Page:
We start with classes N and F -- since F has only one state we are done with it. N has two states {1} and {2}. Each goes to N on a and to F on b. So this two-class partition is the final partition and we have a minimal DFA with two states N and F, start state N, only final state F, and transition function δ(N,a) = N, δ(N,b) = F, δ(F,a) = N, and δ(F,b) = F.

• (d,10) Using the construction from lecture, find a regular expresssion for the language of D'.

We add a start state I and a final state Z to D', make state F non-final, and add λ-moves from I to N and from F to Z. We first eliminate F, which has one edge into it and two out of it. The two new edges are (N, bb*a, N) (which merges with the existing N-loop to make (N, a + bb*/sup>a, N)) and (N, bb*, Z). Finally we eliminate N to get an r.e.-NFA with one transition, labeled "(λ)(a + bb*a)*bb*". The expression (a + bb*a)* is equivalent to Σ*a, the langauge of all strings ending in a, along with λ. Thus this entire language is all strings that end in an a or are λ, followed by one or more b's. This is just the set of all strings ending in b, or Σ*b -- this is also easy to see from the DFA D'.

• Question 8 (20): Let f(n) be the probability that a uniformly-chosen string of length n from the alphabet {a,b,c} is in the language Q from Question 4. Compute f(0), f(1), f(2), f(3), and f(4). What is the limit, as n goes to infinity, of f(n)?

• f(0) is the number of strings of length 0 in Q (1) divided by the total number of strings of length 0 (also 1), or 1.
• f(1) is the number of Q-strings of length 1 (1, just "b") divided by the total number of strings of length b (3), or 1/3.
• f(2) is 3 (for "ac", "bb", and "ca") divided by 32 = 9, or 1/3 again.
• f(3) is 7 (for "bbb" plus the 3! permutations of "abc") divided by 33, or 7/27.
• f(4) is the number of length-4 Q-strings over 34 = 81. These Q-strings separate into 1 with four b's ("bbbb"), 12 with two b's (permutations of "abbc", there are four places to put the a and then three to put the b), and 6 with no b's (permutations of "aacc" -- there are (4 choose 2) = 6 locations for the two a's), for a total of 19. Thus f(4) = 19/81.
• The limit as n goes to infinity of f(n) is 0, because the probability is eventually smaller than any positive number ε. To see this, define a random variable X equal to the number of a's minus the number of c's. For each letter, X is +1, 0, or -1, each with probability 1/3, so the variance of X for a one-letter string is E(X2) - E(X)2 = 2/3 - 0 = 2/3. If X has n letters, it is the sum of n independent random variables with variance 2/3 each, so its variance is 2n/3 and the standard deviation is (2n/3)1/2 = Θ(n1/2). As n increases, by the Central Limit Theorem X approaches a normal random variable with mean 0 and standard deviation Θ(n1/2). The chance of such a variable having value between 1 and -1 is Θ(n-1/2), which is o(1), eventually smaller than any positive ε.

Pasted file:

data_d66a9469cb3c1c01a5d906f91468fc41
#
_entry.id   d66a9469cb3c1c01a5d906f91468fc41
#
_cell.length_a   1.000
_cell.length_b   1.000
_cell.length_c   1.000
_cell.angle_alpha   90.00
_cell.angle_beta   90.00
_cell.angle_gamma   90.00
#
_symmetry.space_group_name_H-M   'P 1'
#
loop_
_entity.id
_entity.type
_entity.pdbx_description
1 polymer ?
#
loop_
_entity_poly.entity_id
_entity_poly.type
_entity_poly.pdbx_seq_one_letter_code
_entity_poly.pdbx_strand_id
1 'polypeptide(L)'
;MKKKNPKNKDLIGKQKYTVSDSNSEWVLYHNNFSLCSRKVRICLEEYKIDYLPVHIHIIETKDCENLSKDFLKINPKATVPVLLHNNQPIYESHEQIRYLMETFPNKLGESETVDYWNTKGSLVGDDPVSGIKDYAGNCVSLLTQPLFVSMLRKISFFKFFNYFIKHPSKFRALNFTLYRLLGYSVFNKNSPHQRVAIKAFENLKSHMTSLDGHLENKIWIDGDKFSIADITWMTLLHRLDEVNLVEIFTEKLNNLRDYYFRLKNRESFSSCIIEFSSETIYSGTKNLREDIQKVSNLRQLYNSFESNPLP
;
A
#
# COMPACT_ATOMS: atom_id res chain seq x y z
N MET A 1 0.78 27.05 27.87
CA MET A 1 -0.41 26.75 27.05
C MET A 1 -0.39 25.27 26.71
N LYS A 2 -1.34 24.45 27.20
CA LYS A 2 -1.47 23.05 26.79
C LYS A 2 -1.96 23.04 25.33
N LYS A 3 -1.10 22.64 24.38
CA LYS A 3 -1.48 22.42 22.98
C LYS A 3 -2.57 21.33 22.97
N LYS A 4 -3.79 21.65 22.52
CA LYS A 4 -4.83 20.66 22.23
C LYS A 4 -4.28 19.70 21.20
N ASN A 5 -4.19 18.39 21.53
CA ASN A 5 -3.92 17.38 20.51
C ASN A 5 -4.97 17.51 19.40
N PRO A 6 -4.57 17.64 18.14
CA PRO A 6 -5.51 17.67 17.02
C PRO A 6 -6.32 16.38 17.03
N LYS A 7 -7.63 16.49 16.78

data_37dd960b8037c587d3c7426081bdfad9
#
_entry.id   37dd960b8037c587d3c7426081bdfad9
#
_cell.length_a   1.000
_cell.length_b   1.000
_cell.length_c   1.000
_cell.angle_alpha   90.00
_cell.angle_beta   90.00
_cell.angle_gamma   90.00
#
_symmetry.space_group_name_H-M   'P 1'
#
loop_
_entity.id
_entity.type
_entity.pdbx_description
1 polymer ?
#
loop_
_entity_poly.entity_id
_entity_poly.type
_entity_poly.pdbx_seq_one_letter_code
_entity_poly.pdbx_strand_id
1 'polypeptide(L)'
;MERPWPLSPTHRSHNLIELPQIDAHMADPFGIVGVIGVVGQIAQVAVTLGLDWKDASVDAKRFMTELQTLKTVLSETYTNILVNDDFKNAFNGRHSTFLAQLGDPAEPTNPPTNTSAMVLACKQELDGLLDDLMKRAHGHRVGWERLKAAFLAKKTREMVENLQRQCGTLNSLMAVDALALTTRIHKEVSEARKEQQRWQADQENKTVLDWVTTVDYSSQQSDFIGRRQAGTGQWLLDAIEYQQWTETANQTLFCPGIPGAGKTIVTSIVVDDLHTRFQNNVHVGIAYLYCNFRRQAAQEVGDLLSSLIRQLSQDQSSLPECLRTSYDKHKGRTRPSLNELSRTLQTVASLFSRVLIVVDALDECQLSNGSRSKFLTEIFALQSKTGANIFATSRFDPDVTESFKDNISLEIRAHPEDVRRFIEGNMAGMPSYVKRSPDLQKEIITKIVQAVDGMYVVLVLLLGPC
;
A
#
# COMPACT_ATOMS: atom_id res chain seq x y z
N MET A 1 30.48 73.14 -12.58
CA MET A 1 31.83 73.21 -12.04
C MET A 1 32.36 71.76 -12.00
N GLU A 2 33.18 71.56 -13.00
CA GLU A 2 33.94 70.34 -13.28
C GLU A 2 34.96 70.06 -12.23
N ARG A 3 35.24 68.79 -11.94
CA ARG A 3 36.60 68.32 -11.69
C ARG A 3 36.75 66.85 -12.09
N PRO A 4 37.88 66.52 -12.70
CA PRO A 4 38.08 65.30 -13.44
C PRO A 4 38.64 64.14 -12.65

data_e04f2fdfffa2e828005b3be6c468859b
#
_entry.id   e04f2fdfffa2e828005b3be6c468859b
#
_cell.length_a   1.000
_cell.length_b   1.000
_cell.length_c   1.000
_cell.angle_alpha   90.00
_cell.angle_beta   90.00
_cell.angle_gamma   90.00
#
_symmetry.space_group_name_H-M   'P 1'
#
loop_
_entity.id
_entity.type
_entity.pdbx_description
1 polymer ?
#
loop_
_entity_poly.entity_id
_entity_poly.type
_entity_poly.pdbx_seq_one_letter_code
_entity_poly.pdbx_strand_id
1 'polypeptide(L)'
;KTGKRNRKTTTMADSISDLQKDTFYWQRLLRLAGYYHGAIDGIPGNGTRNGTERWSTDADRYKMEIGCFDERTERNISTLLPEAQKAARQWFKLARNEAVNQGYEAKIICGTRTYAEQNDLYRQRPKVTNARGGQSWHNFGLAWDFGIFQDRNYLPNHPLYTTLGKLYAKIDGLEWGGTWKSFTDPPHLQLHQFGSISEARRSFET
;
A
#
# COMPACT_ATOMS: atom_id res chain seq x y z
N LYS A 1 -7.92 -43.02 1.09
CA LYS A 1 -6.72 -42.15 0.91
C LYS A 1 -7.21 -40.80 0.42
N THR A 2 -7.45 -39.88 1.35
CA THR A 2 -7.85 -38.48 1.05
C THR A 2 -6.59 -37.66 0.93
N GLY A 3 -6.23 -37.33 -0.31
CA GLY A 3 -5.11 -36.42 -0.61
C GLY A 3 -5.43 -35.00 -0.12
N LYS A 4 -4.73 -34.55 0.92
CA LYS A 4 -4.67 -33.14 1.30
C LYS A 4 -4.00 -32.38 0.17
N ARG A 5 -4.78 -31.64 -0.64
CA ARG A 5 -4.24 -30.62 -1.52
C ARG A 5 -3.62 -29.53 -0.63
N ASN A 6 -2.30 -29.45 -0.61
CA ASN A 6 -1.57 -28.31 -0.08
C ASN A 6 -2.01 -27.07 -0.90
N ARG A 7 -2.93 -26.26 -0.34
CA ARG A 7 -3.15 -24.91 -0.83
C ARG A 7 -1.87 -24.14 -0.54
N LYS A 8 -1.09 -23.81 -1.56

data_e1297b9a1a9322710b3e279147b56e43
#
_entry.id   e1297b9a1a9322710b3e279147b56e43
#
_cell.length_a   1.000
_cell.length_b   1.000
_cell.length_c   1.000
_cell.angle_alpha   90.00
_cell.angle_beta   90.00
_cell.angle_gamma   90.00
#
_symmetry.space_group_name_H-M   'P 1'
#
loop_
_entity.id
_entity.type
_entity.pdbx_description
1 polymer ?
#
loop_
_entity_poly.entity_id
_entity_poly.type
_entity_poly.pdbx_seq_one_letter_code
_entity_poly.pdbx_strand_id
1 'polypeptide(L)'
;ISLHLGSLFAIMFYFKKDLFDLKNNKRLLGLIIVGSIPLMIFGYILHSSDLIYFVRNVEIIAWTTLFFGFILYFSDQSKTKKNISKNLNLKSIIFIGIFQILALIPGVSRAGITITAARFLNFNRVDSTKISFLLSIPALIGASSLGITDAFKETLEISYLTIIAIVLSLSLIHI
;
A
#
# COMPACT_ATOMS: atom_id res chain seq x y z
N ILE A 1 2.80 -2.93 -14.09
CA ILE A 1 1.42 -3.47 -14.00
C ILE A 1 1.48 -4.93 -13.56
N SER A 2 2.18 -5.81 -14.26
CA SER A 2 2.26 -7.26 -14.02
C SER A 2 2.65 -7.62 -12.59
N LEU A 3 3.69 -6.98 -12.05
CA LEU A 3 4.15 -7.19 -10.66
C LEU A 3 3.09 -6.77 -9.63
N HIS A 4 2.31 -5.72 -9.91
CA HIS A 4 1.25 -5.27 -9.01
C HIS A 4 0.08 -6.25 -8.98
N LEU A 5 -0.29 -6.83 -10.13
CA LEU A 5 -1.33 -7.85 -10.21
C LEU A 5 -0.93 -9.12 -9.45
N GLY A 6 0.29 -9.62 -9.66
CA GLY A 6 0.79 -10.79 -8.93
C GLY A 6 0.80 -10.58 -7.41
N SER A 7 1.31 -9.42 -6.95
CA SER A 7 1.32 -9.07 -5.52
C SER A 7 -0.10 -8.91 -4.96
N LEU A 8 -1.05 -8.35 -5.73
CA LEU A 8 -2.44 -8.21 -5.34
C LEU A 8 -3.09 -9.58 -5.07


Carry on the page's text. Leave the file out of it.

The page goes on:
• Question 9 (30): Suppose we take n successive bits from a source Z that is not memoryless. The first bit b1 is equally likely to be 0 or 1, but each succeeding bit bi+1 is equal to bi with probability 3/4 and different from it with probability 1/4, the events "bi+1 is different from bi" for different i being independent.
• (a,10) What is the entropy of each bit bi if all previous bits are known? (The answer may not be the same for each i.) What is the joint entropy of the first n bits from this source, for arbitrary n?

The first bit is equally likely to be 0 or 1, so its entropy is 1. The later bits have 1/4 probability of one value and 3/4 of the other, so their entropy is (1/4) (-log 1/4) + (3/4)(-log 3/4) = (1/4)(2) + (3/4)(2 - log 3) = 2 - 3(log 3)/4 = (about) 2 - (3/4)(1.6) = 0.8. The joint entropy of the first n bits is the sum of the entropies of the independent variables, which is 1 + (0.8)(n-1) or 0.8n + 0.2.

• (b,10) Suppose we view 2n bits from Z as n letters from the alphabet {00,01,10,11}. What is the probability of the i'th of these letters taking on each of these four values, without any assumption about the previous letters? (In this case the answer does not depend on i.) What is the entropy of this distribution, assuming that log 3 = 1.6?

The first of the two bits is equally likely to be 0 or 1, and the second is equal to the first with 3/4 probability. So 00 and 11 have probability 3/8 each, and 01 and 10 have probability 1/8. The entropy is (3/8)(-log 3/8) + (3/8)(-log 3/8) + (1/8)(-log 1/8) + (1/8)(-log 1/8) or (3/4)(3 - log 3) + (1/4)(3) = 3 - 3(log 3)/4 or about 1.8.

• (c,10) If we send the two-bit letters using a variable-length binary code optimized for the distribution computed in (b), what is the expected number of bits we will need to send n letters?

The n two-bit letters will require an expected 1.8 bits each, for 1.8n total bits. This contrasts with the 2n bits needed to send them literally. The joint entropy of the 2n bits is only about 1.6n by (a), so there ought to be a code to send them more efficiently.